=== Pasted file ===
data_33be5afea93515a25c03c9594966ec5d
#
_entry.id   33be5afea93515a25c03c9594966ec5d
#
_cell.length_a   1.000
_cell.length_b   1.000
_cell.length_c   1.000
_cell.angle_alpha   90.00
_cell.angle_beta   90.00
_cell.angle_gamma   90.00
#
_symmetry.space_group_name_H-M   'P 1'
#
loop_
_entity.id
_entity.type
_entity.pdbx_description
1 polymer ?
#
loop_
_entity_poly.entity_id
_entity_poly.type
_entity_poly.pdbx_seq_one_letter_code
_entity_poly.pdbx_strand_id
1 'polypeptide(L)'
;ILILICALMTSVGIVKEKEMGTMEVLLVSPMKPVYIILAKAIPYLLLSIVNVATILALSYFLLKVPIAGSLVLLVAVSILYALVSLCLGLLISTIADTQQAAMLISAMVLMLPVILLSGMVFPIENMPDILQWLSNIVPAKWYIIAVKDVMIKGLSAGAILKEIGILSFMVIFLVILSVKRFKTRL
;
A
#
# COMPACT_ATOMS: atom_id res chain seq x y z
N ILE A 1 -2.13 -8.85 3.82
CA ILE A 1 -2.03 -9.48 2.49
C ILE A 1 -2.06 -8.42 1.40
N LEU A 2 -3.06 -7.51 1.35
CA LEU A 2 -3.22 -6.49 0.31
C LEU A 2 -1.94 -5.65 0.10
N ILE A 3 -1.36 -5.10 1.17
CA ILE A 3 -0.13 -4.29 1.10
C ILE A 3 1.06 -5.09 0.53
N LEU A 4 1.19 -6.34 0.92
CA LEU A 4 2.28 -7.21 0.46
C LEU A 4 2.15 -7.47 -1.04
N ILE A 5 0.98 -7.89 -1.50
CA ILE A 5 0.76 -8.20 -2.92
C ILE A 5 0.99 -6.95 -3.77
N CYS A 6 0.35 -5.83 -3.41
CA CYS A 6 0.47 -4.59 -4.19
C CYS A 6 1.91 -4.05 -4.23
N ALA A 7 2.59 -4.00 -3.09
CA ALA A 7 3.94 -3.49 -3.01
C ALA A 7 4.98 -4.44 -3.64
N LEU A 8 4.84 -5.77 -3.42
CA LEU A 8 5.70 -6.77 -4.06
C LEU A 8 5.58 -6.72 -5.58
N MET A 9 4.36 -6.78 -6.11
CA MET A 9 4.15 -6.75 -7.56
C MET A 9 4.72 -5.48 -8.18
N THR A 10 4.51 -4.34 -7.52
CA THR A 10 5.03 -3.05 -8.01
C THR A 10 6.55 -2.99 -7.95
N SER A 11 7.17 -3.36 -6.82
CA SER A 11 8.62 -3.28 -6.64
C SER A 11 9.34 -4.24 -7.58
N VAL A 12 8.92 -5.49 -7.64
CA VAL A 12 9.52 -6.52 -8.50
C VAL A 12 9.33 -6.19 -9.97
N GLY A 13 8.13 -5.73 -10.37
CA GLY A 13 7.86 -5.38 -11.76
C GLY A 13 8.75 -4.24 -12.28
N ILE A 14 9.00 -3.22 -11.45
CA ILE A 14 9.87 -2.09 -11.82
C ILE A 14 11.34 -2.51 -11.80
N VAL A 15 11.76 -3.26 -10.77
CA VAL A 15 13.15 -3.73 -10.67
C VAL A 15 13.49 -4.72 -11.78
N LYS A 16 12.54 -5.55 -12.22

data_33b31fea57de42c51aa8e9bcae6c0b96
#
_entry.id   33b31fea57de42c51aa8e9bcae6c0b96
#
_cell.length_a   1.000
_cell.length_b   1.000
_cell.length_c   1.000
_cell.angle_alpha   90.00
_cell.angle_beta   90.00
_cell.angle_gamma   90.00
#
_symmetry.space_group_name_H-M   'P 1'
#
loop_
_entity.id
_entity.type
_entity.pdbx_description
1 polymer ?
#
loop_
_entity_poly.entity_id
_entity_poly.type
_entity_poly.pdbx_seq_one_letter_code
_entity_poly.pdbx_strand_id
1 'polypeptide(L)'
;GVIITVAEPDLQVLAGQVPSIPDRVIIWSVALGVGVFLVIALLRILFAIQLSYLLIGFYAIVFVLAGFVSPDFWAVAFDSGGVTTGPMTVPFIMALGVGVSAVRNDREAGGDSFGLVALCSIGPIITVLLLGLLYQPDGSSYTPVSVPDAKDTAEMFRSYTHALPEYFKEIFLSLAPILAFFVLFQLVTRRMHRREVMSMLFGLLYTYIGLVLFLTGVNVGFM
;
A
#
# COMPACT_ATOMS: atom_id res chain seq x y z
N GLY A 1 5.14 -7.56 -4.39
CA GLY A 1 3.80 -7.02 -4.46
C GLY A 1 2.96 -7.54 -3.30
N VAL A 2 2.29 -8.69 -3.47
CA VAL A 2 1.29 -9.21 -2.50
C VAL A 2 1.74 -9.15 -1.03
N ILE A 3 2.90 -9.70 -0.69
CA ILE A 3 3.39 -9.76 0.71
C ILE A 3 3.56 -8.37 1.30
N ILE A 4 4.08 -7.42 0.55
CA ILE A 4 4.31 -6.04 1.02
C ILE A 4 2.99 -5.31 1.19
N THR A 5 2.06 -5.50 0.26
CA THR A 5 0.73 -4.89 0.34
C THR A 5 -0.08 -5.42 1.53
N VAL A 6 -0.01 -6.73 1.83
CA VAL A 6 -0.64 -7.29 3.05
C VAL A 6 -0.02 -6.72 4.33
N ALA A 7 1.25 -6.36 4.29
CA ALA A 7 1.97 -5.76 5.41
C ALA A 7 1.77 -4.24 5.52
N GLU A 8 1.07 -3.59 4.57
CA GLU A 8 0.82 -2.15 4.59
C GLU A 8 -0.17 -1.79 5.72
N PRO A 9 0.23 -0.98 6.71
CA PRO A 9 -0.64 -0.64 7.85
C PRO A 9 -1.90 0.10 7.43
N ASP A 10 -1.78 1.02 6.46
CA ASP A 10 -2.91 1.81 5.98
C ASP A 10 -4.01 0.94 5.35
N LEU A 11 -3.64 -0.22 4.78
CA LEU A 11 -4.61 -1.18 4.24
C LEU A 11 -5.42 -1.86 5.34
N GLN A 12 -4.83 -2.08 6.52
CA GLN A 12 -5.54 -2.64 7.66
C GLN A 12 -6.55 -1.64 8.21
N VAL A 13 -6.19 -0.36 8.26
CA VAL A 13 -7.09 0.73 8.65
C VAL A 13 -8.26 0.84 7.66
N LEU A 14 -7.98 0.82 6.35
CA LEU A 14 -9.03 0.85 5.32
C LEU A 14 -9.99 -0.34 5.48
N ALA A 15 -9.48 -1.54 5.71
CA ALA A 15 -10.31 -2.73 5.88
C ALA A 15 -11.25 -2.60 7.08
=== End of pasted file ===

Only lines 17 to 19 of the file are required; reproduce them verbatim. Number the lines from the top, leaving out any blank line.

_entity.pdbx_description
1 polymer ?
#